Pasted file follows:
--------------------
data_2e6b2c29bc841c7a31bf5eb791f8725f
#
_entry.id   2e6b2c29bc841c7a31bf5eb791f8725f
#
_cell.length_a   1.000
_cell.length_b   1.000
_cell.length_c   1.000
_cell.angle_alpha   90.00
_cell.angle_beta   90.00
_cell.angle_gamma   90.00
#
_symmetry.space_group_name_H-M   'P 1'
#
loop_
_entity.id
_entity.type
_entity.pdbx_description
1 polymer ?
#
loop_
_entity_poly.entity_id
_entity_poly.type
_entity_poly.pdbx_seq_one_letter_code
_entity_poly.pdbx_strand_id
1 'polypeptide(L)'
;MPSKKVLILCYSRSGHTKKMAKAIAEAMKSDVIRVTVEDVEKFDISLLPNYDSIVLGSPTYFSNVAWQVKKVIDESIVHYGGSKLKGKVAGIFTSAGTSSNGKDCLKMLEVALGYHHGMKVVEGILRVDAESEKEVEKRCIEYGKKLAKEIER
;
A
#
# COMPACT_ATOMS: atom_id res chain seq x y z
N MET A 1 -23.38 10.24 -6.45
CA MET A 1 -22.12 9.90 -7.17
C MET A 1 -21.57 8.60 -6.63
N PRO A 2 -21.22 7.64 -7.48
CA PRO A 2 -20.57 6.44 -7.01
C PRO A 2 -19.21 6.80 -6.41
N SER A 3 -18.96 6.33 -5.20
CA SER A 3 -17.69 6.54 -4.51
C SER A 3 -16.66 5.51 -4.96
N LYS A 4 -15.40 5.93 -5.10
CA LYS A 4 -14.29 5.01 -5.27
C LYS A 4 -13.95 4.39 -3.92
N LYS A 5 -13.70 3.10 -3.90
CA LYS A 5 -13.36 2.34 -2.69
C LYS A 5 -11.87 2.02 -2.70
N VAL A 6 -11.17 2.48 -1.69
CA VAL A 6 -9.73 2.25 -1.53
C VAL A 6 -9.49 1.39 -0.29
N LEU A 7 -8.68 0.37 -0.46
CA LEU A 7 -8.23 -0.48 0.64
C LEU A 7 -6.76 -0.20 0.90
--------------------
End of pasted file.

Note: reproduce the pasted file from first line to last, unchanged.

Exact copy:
data_2e6b2c29bc841c7a31bf5eb791f8725f
#
_entry.id   2e6b2c29bc841c7a31bf5eb791f8725f
#
_cell.length_a   1.000
_cell.length_b   1.000
_cell.length_c   1.000
_cell.angle_alpha   90.00
_cell.angle_beta   90.00
_cell.angle_gamma   90.00
#
_symmetry.space_group_name_H-M   'P 1'
#
loop_
_entity.id
_entity.type
_entity.pdbx_description
1 polymer ?
#
loop_
_entity_poly.entity_id
_entity_poly.type
_entity_poly.pdbx_seq_one_letter_code
_entity_poly.pdbx_strand_id
1 'polypeptide(L)'
;MPSKKVLILCYSRSGHTKKMAKAIAEAMKSDVIRVTVEDVEKFDISLLPNYDSIVLGSPTYFSNVAWQVKKVIDESIVHYGGSKLKGKVAGIFTSAGTSSNGKDCLKMLEVALGYHHGMKVVEGILRVDAESEKEVEKRCIEYGKKLAKEIER
;
A
#
# COMPACT_ATOMS: atom_id res chain seq x y z
N MET A 1 -23.38 10.24 -6.45
CA MET A 1 -22.12 9.90 -7.17
C MET A 1 -21.57 8.60 -6.63
N PRO A 2 -21.22 7.64 -7.48
CA PRO A 2 -20.57 6.44 -7.01
C PRO A 2 -19.21 6.80 -6.41
N SER A 3 -18.96 6.33 -5.20
CA SER A 3 -17.69 6.54 -4.51
C SER A 3 -16.66 5.51 -4.96
N LYS A 4 -15.40 5.93 -5.10
CA LYS A 4 -14.29 5.01 -5.27
C LYS A 4 -13.95 4.39 -3.92
N LYS A 5 -13.70 3.10 -3.90
CA LYS A 5 -13.36 2.34 -2.69
C LYS A 5 -11.87 2.02 -2.70
N VAL A 6 -11.17 2.48 -1.69
CA VAL A 6 -9.73 2.25 -1.53
C VAL A 6 -9.49 1.39 -0.29
N LEU A 7 -8.68 0.37 -0.46
CA LEU A 7 -8.23 -0.48 0.64
C LEU A 7 -6.76 -0.20 0.90